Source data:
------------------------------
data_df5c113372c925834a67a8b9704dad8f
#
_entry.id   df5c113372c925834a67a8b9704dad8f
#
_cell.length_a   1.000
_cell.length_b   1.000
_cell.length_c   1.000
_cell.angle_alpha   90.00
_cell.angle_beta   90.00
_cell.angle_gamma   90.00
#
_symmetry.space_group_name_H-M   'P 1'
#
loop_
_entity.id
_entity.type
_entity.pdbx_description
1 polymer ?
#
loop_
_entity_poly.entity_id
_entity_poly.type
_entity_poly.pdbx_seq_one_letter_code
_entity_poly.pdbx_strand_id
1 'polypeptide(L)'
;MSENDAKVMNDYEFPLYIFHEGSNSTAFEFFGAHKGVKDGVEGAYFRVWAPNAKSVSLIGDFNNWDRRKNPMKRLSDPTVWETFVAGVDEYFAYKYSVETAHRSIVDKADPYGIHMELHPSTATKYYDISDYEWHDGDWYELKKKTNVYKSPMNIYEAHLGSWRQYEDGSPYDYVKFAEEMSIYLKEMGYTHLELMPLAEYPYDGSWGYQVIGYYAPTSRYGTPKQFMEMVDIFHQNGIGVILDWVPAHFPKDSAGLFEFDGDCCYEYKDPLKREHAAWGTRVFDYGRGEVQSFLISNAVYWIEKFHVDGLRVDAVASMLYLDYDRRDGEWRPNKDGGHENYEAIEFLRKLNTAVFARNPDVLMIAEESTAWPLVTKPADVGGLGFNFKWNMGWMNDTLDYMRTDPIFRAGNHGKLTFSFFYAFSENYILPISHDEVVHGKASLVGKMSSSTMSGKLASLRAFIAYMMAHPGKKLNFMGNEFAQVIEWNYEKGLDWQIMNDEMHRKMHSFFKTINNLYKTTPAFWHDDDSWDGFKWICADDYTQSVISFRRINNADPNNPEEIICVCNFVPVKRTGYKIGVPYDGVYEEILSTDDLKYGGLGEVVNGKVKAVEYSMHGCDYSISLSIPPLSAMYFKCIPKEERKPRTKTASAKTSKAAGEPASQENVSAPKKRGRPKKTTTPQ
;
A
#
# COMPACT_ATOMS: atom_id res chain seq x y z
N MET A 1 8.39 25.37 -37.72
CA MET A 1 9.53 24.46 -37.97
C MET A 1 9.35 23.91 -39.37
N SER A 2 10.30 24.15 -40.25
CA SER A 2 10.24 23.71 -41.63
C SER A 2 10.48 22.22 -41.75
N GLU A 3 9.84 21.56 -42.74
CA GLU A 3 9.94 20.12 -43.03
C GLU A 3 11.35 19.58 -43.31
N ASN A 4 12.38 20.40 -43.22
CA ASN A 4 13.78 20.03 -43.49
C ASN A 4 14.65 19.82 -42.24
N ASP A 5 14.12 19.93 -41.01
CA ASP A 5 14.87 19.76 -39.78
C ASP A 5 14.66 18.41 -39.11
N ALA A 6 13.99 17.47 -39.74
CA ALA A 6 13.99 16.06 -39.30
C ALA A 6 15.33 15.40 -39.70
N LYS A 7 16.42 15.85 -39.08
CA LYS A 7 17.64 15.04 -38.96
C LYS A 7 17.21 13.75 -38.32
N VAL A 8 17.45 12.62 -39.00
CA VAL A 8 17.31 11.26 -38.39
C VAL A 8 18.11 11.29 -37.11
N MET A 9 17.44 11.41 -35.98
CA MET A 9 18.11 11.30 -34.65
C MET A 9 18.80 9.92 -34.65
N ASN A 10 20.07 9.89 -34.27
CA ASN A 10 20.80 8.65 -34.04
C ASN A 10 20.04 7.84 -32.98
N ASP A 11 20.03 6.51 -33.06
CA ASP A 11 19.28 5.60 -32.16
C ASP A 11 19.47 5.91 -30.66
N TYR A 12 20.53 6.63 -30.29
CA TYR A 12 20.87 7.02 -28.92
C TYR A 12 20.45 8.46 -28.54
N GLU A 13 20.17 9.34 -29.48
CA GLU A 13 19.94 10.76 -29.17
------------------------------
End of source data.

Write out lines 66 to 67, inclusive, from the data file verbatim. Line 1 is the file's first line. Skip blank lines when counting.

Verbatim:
C TYR A 12 20.45 8.46 -28.54
N GLU A 13 20.17 9.34 -29.48